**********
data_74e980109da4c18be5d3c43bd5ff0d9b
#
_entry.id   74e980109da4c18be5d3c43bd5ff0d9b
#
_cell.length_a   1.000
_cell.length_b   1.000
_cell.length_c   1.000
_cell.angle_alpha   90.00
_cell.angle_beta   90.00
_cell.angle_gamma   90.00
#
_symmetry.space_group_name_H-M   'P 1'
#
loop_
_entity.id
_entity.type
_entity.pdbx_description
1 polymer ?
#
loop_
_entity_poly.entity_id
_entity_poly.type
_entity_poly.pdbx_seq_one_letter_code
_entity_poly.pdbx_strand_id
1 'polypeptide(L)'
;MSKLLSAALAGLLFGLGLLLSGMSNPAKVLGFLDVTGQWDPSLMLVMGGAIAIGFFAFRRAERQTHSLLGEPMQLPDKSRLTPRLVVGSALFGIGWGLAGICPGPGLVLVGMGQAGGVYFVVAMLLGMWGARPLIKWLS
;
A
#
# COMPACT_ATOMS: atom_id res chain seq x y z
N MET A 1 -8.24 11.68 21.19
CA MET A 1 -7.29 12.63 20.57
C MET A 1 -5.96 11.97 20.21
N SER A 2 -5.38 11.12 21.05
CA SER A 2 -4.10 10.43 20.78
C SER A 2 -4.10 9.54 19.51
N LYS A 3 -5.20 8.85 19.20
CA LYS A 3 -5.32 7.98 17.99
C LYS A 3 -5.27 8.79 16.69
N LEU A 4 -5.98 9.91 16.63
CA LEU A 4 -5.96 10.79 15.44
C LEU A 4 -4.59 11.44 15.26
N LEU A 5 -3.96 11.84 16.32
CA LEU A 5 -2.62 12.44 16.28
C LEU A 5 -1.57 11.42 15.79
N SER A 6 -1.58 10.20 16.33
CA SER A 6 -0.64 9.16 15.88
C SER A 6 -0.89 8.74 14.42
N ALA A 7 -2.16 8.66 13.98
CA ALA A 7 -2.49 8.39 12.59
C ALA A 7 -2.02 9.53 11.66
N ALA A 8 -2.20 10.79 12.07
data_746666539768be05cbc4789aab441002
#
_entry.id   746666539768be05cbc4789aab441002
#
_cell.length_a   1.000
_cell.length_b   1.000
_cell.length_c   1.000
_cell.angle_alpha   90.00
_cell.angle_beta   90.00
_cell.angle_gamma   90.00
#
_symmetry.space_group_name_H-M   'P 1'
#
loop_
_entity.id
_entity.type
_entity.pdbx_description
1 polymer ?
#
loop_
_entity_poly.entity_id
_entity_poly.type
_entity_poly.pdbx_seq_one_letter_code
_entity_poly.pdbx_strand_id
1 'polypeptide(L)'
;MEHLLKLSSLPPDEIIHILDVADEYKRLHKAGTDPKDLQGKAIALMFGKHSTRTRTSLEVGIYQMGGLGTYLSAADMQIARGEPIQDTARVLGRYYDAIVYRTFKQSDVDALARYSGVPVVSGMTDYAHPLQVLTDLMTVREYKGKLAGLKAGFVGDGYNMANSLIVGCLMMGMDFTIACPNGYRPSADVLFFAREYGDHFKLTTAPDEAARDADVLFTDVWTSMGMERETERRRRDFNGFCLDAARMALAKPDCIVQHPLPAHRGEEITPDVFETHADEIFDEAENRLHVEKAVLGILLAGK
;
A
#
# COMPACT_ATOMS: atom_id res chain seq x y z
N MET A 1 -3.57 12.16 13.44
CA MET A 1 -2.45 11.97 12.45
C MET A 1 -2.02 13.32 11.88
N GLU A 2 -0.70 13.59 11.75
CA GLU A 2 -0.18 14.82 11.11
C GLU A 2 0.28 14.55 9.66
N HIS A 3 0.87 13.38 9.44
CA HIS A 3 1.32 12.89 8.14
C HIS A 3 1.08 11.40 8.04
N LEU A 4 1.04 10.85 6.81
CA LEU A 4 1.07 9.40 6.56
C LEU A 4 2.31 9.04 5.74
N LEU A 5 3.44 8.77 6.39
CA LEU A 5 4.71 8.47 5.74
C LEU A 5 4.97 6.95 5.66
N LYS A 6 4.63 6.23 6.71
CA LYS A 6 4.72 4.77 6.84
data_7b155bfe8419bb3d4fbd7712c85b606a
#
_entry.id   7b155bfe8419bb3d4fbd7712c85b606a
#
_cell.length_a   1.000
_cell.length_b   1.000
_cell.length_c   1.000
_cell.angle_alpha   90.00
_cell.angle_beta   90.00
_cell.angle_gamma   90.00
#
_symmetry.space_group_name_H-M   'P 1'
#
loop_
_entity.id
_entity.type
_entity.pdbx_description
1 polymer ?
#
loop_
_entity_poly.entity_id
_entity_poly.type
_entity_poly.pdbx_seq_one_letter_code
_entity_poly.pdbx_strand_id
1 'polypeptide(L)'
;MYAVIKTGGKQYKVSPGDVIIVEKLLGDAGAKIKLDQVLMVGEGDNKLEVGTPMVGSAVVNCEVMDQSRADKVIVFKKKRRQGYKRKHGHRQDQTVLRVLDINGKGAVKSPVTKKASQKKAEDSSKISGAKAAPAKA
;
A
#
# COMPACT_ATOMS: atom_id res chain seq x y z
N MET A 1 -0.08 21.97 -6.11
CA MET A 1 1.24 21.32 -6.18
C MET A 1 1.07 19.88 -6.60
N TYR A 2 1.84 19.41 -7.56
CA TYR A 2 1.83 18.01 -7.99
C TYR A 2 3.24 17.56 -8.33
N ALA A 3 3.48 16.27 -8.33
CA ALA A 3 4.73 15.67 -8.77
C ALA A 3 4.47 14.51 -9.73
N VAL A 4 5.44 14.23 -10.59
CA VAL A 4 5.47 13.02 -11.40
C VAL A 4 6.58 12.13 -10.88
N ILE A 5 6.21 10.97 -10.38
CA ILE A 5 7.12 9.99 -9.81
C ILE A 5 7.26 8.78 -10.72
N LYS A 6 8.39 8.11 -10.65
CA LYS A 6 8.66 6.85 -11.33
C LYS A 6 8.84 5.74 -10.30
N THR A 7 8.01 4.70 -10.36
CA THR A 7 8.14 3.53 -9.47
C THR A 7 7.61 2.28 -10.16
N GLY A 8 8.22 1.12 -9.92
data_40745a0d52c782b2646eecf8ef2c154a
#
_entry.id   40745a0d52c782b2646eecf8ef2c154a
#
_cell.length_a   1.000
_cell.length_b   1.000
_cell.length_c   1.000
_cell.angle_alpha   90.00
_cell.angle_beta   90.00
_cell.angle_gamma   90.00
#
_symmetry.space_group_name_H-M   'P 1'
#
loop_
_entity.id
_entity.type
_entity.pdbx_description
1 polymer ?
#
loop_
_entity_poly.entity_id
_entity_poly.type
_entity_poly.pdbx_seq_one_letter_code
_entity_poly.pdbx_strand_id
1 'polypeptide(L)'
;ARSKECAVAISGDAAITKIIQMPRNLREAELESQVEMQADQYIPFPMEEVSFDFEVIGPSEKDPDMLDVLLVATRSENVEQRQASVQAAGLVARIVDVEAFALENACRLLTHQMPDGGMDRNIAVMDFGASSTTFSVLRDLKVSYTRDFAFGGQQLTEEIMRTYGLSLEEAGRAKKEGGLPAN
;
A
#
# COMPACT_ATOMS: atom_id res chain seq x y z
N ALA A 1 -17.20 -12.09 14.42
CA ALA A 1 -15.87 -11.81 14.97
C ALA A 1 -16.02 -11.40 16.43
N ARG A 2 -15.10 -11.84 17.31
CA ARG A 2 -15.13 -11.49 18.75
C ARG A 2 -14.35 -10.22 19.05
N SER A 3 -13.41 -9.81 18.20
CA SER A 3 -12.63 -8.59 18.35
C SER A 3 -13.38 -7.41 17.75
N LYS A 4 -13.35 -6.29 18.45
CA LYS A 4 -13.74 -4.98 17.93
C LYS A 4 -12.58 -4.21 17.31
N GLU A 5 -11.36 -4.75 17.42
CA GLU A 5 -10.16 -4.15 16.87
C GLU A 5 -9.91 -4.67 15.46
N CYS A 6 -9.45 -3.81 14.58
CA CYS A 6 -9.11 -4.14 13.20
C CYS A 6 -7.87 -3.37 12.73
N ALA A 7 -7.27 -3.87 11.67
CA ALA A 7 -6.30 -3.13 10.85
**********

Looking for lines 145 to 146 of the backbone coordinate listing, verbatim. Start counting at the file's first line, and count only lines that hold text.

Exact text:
N LYS A 6 8.39 8.11 -10.65
CA LYS A 6 8.66 6.85 -11.33